As a result we find this very interesting situation. In 1924 there were 1,963,000 girls as against 1,780,000 boys in the secondary schools reporting to the Federal Bureau of Education. The girls comprised 52 per cent and the boys 48 per cent of the total enrollment. The colleges are very close to telling the same tale. In all institutions of higher education reporting to the Federal Bureau of Education for 1924, including the teachers' colleges and normal schools, there was an enrollment of close to 461,000 young men and 449,000 young women; that is, 51 per cent of the total were young men and 49 per cent were young women. At Columbia University, during the same academic year, 57 per cent of the students were men and 43 per cent were women; although in the summer session at that university in 1923 the enrollment was 67 per cent women and 33 per cent men. Even if the facilities of the girls' colleges are limited, women are now being admitted to many institutions which were heretofore restricted to men, and more and more of them are seeking admission to the state universities, which have generally been open to women on the same terms as to men.
Let us now examine the character of the education which young women have received in our colleges. Perhaps we shall be able to see how this has affected the life of their graduates. The development has been largely, if not altogether, in the hands of women themselves. Those who were responsible for the extension of higher education to women were women with a mission. They had overcome great difficulties themselves and were dedicated to the fine ideal of lifting similar disabilities from their sisters. The result was that the feminist point of view stamped itself upon these institutions from the very beginning. This shaped the curriculum and the atmosphere of the institutions. The faculties of the women's colleges were determined to prove that their students could do anything and everything that boys could do. What was good enough for boys was good enough for girls. Learning, they said, had no sex. What if the educational institutions for men needed thorough revising in their programmes and in the aims to which they were dedicated? The founders of the women's schools apparently had no time to consider this vital matter.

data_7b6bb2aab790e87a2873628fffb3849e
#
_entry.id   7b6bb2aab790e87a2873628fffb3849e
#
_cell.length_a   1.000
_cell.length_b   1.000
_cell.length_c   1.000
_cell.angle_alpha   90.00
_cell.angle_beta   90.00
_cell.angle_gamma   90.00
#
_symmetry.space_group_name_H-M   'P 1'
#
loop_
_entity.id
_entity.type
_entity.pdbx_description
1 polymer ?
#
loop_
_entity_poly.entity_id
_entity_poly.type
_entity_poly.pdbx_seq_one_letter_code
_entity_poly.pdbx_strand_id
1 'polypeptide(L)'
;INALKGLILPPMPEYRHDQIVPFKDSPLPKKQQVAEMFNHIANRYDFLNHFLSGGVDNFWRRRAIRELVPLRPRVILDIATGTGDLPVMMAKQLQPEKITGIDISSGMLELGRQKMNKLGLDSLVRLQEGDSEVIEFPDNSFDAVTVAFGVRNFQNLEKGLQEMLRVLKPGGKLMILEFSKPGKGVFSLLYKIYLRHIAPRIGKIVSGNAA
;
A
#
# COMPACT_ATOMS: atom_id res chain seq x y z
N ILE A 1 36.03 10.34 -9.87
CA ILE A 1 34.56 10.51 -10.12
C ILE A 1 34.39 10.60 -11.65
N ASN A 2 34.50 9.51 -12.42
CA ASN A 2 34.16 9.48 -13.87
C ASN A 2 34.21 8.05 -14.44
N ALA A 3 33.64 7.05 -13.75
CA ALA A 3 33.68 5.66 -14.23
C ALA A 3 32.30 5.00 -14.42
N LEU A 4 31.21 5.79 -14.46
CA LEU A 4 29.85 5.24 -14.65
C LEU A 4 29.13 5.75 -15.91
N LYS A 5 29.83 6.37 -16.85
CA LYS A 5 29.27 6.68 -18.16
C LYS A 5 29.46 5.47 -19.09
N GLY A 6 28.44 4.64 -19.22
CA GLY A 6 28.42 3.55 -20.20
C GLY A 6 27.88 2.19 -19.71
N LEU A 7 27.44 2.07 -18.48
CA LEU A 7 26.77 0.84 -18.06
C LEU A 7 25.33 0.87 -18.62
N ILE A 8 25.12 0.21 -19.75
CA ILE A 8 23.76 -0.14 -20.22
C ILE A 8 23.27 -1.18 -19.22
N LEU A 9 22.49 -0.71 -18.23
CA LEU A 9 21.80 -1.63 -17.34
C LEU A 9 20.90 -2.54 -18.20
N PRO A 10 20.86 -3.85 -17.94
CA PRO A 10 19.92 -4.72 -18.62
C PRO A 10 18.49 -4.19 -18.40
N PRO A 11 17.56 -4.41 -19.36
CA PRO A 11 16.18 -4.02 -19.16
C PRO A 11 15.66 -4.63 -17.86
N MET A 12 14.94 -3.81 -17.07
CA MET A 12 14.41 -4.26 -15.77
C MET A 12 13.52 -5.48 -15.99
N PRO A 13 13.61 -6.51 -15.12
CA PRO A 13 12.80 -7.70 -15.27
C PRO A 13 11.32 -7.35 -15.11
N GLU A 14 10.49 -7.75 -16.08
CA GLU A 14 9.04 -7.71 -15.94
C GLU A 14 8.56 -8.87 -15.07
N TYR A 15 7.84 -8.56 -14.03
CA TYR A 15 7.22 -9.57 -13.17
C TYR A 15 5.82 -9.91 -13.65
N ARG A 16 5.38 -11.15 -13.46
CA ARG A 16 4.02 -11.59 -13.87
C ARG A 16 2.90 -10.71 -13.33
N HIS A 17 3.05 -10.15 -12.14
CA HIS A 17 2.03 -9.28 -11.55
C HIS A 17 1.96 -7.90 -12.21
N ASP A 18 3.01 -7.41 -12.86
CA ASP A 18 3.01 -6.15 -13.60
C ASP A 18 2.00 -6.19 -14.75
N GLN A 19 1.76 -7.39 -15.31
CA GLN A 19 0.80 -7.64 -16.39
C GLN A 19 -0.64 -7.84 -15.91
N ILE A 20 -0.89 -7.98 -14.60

Perhaps it was asking too much of these pioneers, so preoccupied with their own battles and victories, that they should have sufficient detachment to observe the inadequacies of the education offered to men and to correct the defects before duplicating them in the new institutions for women. It was, in any case, easier to transplant whole the entire existing educational structure. The questions whether girls had a different role to play in the community; whether there were certain functions and duties that distinguished the life of women from that of men these questions either were not raised at all or, when raised, found no expression in the course of study provided. Cultural subjects such as mathematics, the classics, the modern languages, and the fine arts, and a bowing acquaintance with the sciences, were provided. Little if any time was devoted to teaching personal and community hygiene. Physics, chemistry, and mathematics were usually so taught as to avoid their practical bearings; as though these sciences would lose their cultural value if they were couched in terms of the everyday needs of modern people. Until Ellen Richards a remarkable woman who has been too little appreciated in the field of woman's education - pointed the way, scarcely any instruction whatsoever was given in domestic science and in the practical arts. The result was that the curriculum almost altogether ignored any preparation for homemaking as a career or the desirability of the married life as the ideal for which women should aim.
For most girls, the college course represented a break in the continuity of their lives. It took the developing girl out of her home and brought her into an artificial environment, where, cloistered in college halls, she was surrounded almost entirely by unmarried women. Their influence on the young people was enormous and, whether they wished it or not, they in many cases set an example for many of the undergraduates. During the four critical years of college the girls were taken out of an environment where they could see young children and family life, and realize through constant association the true importance of the family unit, its innate beauty, its essential primal position in civilization. What was lost through lack of contact was not made good through clearsighted and conscious instruction. No word was said in any of the courses, apparently, about the obligation and responsibilities of motherhood, or about the fundamental position of the family in our scheme of things. Instead, girls became dedicated to a life of purely academic interests; or, if a profession interested them, it was not the profession of homemaking.